"A Nurse's Tips for Wellness in Times of Stress" | written by Cindy Roman RN
Even though we currently live in times of high stress and anxiety, its more important than ever to place our focus on out health and wellness. Stress can be defined as a natural response to help us react in a specific way to a specific situation or issue in order to resolve it. Homeostasis is the internal balance we need in order to feel well. Think of it like this..
We all have a 'fight or flight' response when confronted with high stress.
If you don’t find a resolution or find ways to change your way of reacting, it can lead to chronic stress. Chronic stress has been linked to other diseases and health conditions. When you feel increased tension in your jaw, start breathing faster, when you can hear the thudding of your pulse or when you have to force yourself to maintain breath--these are all indicators of stress and ways that peoples can start to be more self aware of when they get stressed. Many muscular and skeletal issues are related to stress. All the more reason to practice better habits and to have better health. We all deserve happiness and health.
Here are a few tips that focus on health and wellness that have worked for me.
- Power Breathing
- Power breathing is a great way to promote inner calm. This method helps you concentrate on breath to promote inner calm.
- Inhale 4 counts slowly
- Pause and hold your breath
- Exhale 8 counts slowly
- Recommend 5 cycles of breathing
- Alternate Nostril Breathing
- If you ever feel yourself hyperventilating, practice alternate nostril breathing to reduce anxiety.
- Alternate Nostril breathing harmonizes the two hemispheres of the brain.
- Place your thumb on your right nostril and your index finger will land on your left nostril.
- When you inhale through the left nostril, switch and close the left nostril with your index finger and breath out through the right nostril.
- Recommend repeating again 3-5 times to promote calm.
- Exercise can be anything from stretching for 30 minutes to a high intense workout but you have to be realistic with your goals and your limits.
- Lack of exercise or movement has created a disease of disuse.
- The American Heart Association recommends 30 minutes minimum of a day, 3-5 times a week of exercise. Anything from idle stretch, resistant bands, walking, swimming, running, biking, hiking, dancing-- all of these things help decrease tension in the body and help support other organs in the body.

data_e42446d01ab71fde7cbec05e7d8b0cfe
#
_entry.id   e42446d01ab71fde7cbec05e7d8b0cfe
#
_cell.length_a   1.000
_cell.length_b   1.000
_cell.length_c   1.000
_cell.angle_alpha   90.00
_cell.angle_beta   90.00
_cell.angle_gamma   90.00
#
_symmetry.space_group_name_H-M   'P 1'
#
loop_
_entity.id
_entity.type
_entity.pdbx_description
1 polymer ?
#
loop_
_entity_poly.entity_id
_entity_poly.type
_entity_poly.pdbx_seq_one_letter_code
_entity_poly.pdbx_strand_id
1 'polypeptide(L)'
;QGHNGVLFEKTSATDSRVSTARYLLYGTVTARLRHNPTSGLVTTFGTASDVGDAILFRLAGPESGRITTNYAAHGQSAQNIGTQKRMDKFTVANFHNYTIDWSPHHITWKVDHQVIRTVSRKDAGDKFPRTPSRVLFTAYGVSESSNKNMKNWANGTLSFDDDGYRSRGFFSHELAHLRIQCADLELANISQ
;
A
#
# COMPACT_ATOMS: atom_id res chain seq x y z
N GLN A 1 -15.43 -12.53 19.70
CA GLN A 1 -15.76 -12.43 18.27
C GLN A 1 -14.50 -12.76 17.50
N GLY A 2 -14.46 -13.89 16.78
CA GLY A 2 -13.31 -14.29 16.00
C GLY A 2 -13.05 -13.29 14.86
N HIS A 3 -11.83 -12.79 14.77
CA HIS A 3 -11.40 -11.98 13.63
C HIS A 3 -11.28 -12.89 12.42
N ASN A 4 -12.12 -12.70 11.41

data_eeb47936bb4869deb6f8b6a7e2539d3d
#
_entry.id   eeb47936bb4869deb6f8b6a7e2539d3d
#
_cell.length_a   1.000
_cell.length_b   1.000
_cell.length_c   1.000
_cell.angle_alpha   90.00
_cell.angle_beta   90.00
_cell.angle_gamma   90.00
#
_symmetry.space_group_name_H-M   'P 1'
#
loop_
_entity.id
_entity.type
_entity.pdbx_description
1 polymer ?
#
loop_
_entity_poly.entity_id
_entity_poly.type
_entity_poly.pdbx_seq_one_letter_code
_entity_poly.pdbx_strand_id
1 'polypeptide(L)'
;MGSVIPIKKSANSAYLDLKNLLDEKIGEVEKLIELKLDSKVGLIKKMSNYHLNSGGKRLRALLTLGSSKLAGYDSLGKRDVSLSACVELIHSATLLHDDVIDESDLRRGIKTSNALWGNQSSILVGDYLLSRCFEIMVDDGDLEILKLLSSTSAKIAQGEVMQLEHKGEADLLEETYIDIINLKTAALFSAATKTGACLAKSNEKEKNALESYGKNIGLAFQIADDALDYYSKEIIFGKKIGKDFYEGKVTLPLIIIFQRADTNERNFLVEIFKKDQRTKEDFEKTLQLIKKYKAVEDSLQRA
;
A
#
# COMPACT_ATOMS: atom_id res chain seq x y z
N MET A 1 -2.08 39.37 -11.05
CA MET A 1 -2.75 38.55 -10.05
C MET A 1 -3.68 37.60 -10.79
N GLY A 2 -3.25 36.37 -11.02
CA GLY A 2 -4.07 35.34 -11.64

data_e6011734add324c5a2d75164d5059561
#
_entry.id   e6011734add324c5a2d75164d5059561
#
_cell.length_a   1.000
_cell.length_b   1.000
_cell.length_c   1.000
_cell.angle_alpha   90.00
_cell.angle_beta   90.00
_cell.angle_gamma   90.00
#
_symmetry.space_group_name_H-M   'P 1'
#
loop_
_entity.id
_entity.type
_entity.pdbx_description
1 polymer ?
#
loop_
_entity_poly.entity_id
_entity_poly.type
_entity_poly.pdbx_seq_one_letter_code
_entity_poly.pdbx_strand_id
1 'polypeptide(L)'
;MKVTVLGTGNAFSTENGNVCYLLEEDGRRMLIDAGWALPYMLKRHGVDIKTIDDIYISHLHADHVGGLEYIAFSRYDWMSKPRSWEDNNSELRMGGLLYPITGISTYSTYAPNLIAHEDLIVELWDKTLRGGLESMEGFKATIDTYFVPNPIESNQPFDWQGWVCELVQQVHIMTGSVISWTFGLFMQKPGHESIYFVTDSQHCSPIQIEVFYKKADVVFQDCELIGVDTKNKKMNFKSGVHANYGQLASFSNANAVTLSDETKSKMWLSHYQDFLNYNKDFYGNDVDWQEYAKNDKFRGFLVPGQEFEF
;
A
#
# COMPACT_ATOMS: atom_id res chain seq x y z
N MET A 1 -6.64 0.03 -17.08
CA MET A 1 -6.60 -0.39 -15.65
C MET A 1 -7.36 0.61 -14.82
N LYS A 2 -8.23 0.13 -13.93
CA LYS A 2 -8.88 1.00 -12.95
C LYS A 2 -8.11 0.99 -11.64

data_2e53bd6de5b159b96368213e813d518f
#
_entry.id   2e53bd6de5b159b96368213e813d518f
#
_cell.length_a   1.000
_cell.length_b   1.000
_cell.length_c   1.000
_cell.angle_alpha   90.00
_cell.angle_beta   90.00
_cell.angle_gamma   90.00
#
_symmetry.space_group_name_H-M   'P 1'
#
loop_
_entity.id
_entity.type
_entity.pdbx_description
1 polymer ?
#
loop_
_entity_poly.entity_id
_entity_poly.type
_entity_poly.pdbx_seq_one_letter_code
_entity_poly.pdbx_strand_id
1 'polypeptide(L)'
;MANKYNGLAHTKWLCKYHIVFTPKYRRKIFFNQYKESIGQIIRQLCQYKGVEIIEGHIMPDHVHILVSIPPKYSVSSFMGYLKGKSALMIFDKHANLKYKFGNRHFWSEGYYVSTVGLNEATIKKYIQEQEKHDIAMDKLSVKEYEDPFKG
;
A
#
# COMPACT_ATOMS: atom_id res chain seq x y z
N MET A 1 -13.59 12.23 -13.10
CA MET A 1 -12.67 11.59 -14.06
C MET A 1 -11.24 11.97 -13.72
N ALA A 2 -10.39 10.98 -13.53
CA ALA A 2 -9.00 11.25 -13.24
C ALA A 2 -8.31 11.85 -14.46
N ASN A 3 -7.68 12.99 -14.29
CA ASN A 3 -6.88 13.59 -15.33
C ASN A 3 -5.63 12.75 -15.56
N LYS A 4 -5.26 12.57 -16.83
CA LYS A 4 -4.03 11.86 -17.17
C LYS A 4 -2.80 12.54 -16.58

- Middle of the Day Idle Stretching
- Any of these stretches can be done in your bed, standing at your job, sitting in a chair working-- anywhere! These stretches are used to help increase mobility and posture.
- Stretch your face! Open up your mouth and let your jaw drop and say 'AAAhhh, EEEEE, OOOO, AAAaaaa.' Stretch our your jaw muscles and feel the stretch through your neck.
- Stretch your side! Raise both arms straight in the air, look up and point your fingers as high to the sky as you can. With your right hand, grab your left wrist and lean to the right. You should feel a stretch on the left side of your body. Raise back up to center and release your wrist.
- Now with your left hand, grab your right wrist and lean to the left. You should feel a stretch on the right side of your body. Raise back up to center and release your wrist.
- Repeat and hold poses as needed.
- If you need extra support, you do this stretch with one arm in the air and one arm on the ground for balance.
Any of these four practices-- Power Breathing, Alternate Nostril Breathing, Exercise and Stretching-- can be used to promote wellness and better health. You have to be willing to work for yourself because your body is doing its best for you on a daily basis. The more we can be proactive-- the more time dedicated to overall wellness, mental health and not just a weight number or lab result --the healthier we are overall for the long run.
ABOUT | Cindy Roman RN
Cindy is a nurse at a local Northwest Arkansas hospital with a passion for educating her local community in the importance of wellness for long term health. Stay tuned for more from Cindy in future contributions or FOLLOW her on Instagram.